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Harpo Marx’s Benton

/ May 3, 2013
When Thomas Hart Benton’s Spring on the Missouri was first shown in a Chicago art gallery in 1946, it caught the eye of a visiting Hollywood celebrity. As Art Digest reported the next day (coincidentally April Fool’s Day): “The first purchase from the Benton show … was made by Harpo Marx, who stopped off at Associated American Artists to do a little gallery gazing.”
Thomas Hart Benton, Spring on the Missouri, 1945, oil and tempera on Masonite panel, 30 1/4 x 40 1/4 in., Purchased with funds from the state of North Carolina

I came across the Art Digest article in our file on the painting and was surprised that little had been written on Harpo as an art collector. I had always loved the Marx Brothers (and highly recommend Duck Soup (1933) to the readers of this blog) but had never thought of any of them as the “gallery gazing” type. My curiosity was sparked, and I set out to find out more about Harpo’s collection.  Recently I had the pleasure of speaking to Harpo’s son, Bill Marx, about his father’s interest in art.

LF: I’m curious to hear more about the Benton painting. It was in your family for so long, I’m guessing that you have some stories about it.

WM: Not really. There weren’t really stories. Dad and Mom were collectors, and they happened to consider Benton an important artist at the time. They collected—eclectically I might add—they had everything from Benton to Dalí to George Grosz and early LeRoy Neiman. Basically, they were interested in American artists.

LF: In your book, Son of Harpo Speaks!, you mention that your father painted as well. Could you tell me a little more about that?

WM: Dad started painting when he was in his 30s, and then he stopped painting because he had a lot of work. And then he had a heart attack, so went back to painting again and he painted numerous, numerous paintings for hospitals and charities. His stuff is all over the country. He went back to performing again, and then he had his second heart attack, and so he went back to painting. I do feel that it was a lifesaver for Dad. He would go into his studio for seven hours, and come out, and just had the best time. He had to have a creative outlet, and so he was pretty much always involved in the arts. He was painting all the way up to the very end.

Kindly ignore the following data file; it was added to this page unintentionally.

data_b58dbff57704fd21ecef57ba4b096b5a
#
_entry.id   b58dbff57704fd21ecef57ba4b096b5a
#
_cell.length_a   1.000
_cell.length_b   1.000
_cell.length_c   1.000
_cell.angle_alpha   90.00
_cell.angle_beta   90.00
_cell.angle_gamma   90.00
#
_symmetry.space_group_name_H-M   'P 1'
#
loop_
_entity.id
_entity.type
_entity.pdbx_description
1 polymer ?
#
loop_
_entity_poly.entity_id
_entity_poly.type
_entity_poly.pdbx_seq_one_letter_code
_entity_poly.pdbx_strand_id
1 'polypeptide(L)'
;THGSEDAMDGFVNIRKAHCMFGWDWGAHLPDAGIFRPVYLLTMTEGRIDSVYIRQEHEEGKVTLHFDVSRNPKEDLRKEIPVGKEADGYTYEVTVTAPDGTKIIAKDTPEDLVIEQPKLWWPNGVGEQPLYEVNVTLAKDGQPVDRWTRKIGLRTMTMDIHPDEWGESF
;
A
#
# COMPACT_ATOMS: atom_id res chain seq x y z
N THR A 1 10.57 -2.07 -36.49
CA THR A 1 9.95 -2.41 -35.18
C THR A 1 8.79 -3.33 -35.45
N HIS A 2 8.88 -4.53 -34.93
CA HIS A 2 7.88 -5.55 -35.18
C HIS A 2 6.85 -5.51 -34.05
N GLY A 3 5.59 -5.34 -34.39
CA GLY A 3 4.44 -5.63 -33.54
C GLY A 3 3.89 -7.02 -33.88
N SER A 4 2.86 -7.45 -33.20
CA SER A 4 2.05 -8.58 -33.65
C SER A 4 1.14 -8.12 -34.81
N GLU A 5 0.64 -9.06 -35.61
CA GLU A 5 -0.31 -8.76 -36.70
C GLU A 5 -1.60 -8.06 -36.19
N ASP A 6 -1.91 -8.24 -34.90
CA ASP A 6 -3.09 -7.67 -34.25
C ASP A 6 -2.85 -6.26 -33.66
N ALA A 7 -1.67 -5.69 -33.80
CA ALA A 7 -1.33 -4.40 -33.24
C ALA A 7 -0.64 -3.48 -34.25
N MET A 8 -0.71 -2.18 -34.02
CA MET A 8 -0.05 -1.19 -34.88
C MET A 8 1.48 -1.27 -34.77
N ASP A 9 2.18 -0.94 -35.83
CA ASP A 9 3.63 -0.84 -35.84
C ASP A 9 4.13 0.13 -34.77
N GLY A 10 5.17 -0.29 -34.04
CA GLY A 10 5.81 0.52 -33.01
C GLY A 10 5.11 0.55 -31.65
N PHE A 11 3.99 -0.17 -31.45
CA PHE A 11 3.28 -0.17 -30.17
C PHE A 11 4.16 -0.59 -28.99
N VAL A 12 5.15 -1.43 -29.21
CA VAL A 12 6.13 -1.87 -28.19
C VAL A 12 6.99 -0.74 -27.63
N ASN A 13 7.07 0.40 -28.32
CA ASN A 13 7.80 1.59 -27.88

LF: In your father’s autobiography, Harpo Speaks!, he mentions that he met Salvador Dalí. Do you know if he ever met Thomas Hart Benton when he was out in Hollywood?

WM: Now I can’t speak to that. Hang on. I’m going to send you something that will knock your socks off.

While still on the phone, Bill began emailing me images from his own personal archive—newspaper clippings about Harpo’s purchase of the painting, family photos of the work hanging over the fireplace at “El Rancho Harpo,” and (what really knocked my socks off!) a pen and ink study for the painting that Benton had sent to Harpo after the sale. The drawing was one of a series that Benton had made for a Kansas City newspaper to document a devastating 1937 flood.

Before my email to Bill, he had not known where the painting ended up (it had been sold after Harpo’s death in 1964), and he was delighted that it had found a home in a museum. Since its acquisition by the NCMA in 1977, Spring on the Missouri has become a favorite stop for visitors and school groups in our American galleries. (I’ve noticed that on tours this work is the one that really gets people talking. The picture tells a story, and visitors—school children in particular, though adults as well—want to tell you what they think that story is.)

Spring on the Missouri over the fireplace at “El Rancho Harpo”

WM: That’s phenomenal. I never knew where it went, and to have kids come in and benefit from Benton’s extraordinary ability, it warms my heart. It keeps the world from going crazy.

To learn more about Harpo’s collection or to see examples of his own paintings, visit Bill’s website at “Harpo’s Place.”

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